Relations between militaries and their host societies is one of the central themes in military sociology. The theme is timely because of the changes in European security policies implemented during this decade. The long process of demilitarisation after the Second World War meant gradual decline in military budgets and disappearance of several conscript armies in Europe. Coincidental growth of welfare regimes, civilian state and the deepening internationalisation weakened the role of the military as a legitimiser of the state. Due to societal and institutional
meaningful work and self-consideration, mobile)
Resistance against role convergence
During the late 20th century, both organizations were confronted with particular social pressures and three “wicked” problems at the macro-level (Campbell and Campbell 2010 : 15-16): the internationalization of organized drug crime; the proliferation of terrorist groups and a geopolitical fragmentation of formerly integrated societies. Those changes have thus rendered the distinctions between domestic and foreign policy less evident. These convergences between
sometimes inaccurately understood as a part of Germany’s Sonderweg or “singularity of destructiveness” ( Kramer 2008 ). The concept of military (or the broader strategic) culture too presumes significant national differences. Views of national differences are of course only enhanced by the fact that Western militaries are tightly incorporated within their respective states to the point of becoming just one of its many bureaucracies. Yet, the fact that nationalizing of military establishments has been followed by a parallel process of internationalization is best visible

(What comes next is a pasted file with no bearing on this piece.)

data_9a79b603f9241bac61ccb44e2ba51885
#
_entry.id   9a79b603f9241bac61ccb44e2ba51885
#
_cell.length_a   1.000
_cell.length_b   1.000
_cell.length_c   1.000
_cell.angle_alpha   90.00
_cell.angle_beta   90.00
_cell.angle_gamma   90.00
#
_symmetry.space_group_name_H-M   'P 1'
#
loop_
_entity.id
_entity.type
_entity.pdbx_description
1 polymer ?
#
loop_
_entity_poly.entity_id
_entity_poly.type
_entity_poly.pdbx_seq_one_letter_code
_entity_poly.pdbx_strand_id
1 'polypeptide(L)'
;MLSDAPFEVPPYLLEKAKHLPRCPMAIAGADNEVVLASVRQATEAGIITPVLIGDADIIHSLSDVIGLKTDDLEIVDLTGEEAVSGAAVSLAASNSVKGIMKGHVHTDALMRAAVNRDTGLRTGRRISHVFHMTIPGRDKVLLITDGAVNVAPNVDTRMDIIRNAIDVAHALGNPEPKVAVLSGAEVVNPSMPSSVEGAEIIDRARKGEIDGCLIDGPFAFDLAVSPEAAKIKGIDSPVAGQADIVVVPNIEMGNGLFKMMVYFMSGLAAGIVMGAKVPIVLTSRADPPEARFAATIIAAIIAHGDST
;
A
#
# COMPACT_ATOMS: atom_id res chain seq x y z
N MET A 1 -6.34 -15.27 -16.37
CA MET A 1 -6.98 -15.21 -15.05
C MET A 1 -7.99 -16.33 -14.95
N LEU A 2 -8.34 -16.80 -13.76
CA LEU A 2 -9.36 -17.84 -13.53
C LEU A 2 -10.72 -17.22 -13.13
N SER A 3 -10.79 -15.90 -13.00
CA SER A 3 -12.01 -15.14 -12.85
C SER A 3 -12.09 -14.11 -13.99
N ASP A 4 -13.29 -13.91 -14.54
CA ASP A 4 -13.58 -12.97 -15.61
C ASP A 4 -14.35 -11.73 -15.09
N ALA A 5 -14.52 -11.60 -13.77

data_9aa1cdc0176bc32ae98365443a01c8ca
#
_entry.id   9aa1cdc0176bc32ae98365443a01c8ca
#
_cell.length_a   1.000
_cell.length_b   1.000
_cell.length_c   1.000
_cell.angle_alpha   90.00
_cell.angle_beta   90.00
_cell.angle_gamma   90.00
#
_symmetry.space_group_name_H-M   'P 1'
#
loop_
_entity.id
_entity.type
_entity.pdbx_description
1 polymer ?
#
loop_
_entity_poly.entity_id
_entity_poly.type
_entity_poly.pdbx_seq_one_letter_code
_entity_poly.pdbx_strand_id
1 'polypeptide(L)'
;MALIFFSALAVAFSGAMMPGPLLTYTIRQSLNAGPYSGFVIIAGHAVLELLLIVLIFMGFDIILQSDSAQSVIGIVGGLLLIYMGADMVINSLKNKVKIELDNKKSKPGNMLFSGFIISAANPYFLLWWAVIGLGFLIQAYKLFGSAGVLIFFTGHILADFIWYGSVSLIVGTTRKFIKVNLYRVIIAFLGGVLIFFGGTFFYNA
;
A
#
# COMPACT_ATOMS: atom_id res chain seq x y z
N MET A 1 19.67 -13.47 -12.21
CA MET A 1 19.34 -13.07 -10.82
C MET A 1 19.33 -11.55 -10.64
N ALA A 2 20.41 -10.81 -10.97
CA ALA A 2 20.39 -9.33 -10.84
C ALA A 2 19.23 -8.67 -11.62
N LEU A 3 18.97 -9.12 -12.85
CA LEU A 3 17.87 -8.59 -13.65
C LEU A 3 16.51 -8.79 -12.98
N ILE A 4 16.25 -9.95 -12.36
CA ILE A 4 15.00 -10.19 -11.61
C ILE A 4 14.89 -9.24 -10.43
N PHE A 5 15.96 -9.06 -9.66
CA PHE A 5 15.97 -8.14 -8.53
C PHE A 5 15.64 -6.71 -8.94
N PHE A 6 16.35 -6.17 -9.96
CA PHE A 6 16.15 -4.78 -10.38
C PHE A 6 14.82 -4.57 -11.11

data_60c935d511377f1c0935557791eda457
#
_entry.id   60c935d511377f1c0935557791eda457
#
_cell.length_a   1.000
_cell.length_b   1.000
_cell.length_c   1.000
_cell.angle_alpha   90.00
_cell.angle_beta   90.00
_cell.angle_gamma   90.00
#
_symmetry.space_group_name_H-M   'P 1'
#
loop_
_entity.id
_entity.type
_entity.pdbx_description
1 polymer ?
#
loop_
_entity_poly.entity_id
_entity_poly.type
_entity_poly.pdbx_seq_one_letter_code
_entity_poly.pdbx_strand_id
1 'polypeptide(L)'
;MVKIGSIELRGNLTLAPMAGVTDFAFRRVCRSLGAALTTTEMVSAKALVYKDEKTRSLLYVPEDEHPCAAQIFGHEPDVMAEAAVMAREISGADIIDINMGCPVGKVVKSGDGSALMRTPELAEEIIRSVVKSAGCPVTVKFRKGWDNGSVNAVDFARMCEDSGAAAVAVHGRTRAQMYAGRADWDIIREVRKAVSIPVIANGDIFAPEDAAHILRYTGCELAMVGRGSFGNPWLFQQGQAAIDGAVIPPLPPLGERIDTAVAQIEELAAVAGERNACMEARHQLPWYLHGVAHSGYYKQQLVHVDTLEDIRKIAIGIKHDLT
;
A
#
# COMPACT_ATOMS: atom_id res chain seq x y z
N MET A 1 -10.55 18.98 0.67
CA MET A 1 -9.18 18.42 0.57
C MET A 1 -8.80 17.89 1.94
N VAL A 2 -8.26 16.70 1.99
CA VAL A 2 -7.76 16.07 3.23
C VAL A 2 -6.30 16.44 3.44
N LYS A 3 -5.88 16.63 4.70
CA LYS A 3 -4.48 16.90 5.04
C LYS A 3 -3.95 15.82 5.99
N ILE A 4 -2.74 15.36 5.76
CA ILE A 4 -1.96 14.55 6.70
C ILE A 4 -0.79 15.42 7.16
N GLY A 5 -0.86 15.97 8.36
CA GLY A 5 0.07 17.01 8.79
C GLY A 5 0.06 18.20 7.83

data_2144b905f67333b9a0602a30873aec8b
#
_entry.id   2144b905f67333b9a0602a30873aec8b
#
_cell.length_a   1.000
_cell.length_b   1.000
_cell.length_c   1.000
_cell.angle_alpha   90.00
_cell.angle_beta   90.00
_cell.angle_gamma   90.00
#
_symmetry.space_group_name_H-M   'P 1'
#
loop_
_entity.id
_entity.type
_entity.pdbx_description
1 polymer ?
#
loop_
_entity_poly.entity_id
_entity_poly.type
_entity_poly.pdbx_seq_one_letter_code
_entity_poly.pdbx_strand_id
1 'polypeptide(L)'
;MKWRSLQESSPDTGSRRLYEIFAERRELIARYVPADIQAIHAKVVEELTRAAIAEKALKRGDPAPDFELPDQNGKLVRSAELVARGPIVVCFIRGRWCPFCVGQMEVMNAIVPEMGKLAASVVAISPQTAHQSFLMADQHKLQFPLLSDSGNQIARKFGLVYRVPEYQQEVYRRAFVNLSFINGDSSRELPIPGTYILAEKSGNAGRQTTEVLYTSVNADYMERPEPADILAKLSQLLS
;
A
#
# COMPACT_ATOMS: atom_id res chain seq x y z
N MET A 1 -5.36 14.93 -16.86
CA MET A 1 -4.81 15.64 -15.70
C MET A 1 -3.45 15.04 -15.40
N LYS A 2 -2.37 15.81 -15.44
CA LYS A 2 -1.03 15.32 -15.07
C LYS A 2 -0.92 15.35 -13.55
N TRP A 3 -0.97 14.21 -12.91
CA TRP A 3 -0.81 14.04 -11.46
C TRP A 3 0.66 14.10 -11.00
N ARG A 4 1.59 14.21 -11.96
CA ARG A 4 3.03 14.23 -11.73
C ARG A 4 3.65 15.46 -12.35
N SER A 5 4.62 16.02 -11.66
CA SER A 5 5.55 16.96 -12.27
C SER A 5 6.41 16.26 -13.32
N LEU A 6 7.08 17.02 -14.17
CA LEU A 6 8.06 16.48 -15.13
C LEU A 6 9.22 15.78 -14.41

In response to Hartmut Böhme’s programmatic sketch of future directions for the study of culture, this contribution wants to sensitize readers to the significance of culturally specific academic traditions, which continue to inform research on cultural phenomena. Because of the great disciplinary and institutional differences between Kulturwissenschaften (in Germany) and the respective traditions of ‚cultural studies‘ in Britain and the US, questions about the future of the study of culture can only meaningfully be posed in the context of the discipline’s internationalization. Since any kind of research is inevitably embedded within specific discursive contexts, exchanges and dialogues between the German and international research traditions of studying culture appear indispensable. Following the lead of Mieke Bal’s idea of ‚travelling concepts‘, there arises a need for scholars in the study of culture to engage with issues of translation and translatability.
Education: Recollections of the Arab College in Jerusalem, 1918-1948.” Comparative Studies of South Asia, Africa and the Middle East 23, no. 1 & 2: 190-204 Davis Rachelle 2003 “Commemorating Education: Recollections of the Arab College in Jerusalem, 1918-1948 ” Comparative Studies of South Asia, Africa and the Middle East 23 1 & 2 190 204
Falb, Hilary. 2013. “Pedagogical Paradox Education and Internationalization in the Mandates of Palestine and Mesopotamia.” KUFA Review 2, no. 3: 53-71 Falb Hilary 2013 “Pedagogical Paradox Education and